The defending ATP Finals champion left it late to qualify for his third appearance at the ATP Finals. He sealed his spot in London following a third-round in Paris coupled with a spate of other contenders falling in the second round.
Alexander Zverev did not reach a tour final in the season till Geneva, where three successive three-set wins and two saved championship points against Nicolas Jarry in the final enabled him to clinch the 11th singles title of his young career.
Two five-set wins in the first three rounds propelled Zverev to a second consecutive Roland Garros quarterfinal, where he went down to Novak Djokovic. Following an opening-round exit at Wimbledon, Zverev lost in the US Open fourth round to Diego Schwartzman before scoring Team Europe's title-clinching win at the Laver Cup.
The 22-year-old squandered five match points in the second set of the Shanghai quarterfinal before downing two-time champion Roger Federer in three sets. Zverev lost to Daniil Medvedev in the former's first Masters 1000 final of the season.
After an opening-round exit in Basel and a third-round showing in Paris, Zverev returns to the venue of his greatest triumph.
Zverev beat Federer and Djokovic in successive matches in 2018 to become the youngest ATP Finals champion in 10 years, after going 1-2 in round-robin play on his debut in 2017.
#8 Matteo Berrettini (debut appearance)
A career-best season saw Matteo Berrettini reach a maiden Grand Slam semifinal (lost to Rafael Nadal at the US Open) and become only the fourth Italian player in history to ascend to the top 10 of the world rankings. Adriano Panatta (1976), Corrado Barazzutti (1978) and Fabio Fognini (2019) were the others.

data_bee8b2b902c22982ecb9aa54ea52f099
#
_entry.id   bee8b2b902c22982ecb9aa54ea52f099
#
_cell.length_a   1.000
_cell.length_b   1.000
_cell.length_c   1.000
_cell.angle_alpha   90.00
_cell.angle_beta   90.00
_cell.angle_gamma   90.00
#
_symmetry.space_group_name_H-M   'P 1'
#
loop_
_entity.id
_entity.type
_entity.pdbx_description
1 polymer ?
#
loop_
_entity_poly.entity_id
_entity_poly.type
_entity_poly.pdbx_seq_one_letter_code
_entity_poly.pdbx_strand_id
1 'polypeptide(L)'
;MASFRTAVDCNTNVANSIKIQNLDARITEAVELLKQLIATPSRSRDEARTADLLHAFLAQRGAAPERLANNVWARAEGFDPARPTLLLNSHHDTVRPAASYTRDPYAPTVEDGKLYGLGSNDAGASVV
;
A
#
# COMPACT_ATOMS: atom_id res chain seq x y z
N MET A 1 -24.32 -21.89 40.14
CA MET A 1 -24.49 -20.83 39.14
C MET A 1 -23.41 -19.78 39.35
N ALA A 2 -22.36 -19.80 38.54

Berrettini won titles in Budapest and Stuttgart, lost in the Munich final, and reached a maiden Masters 1000 semifinal in Shanghai (lost to Alexander Zverev).
Going into the last regular tournament on the calendar, the Paris Masters, 9 players were in contention to seal the two remaining spots for London. A spate of second-round exits saw defending champion Zverev book his ticket to the British capital.
Despite losing in the second round himself, Berrettini led a group of 3 other players - Gael Monfils, Stan Wawrinka, and Alex de Minaur - for the final spot in London. Wawrinka and De Minaur's ousters meant that the final spot in London became a direct tussle between Berrettini and Monfils.
Needing a win over Denis Shapovalov in the quarterfinal to usurp Berrettini and book his second trip to the ATP Finals, Monfils fell to a straight-set defeat against the young Canadian.
In the process, Berrettini followed his illustrious compatriots Panatta and Berazzutti to become the third Italian player to qualify for the ATP Finals.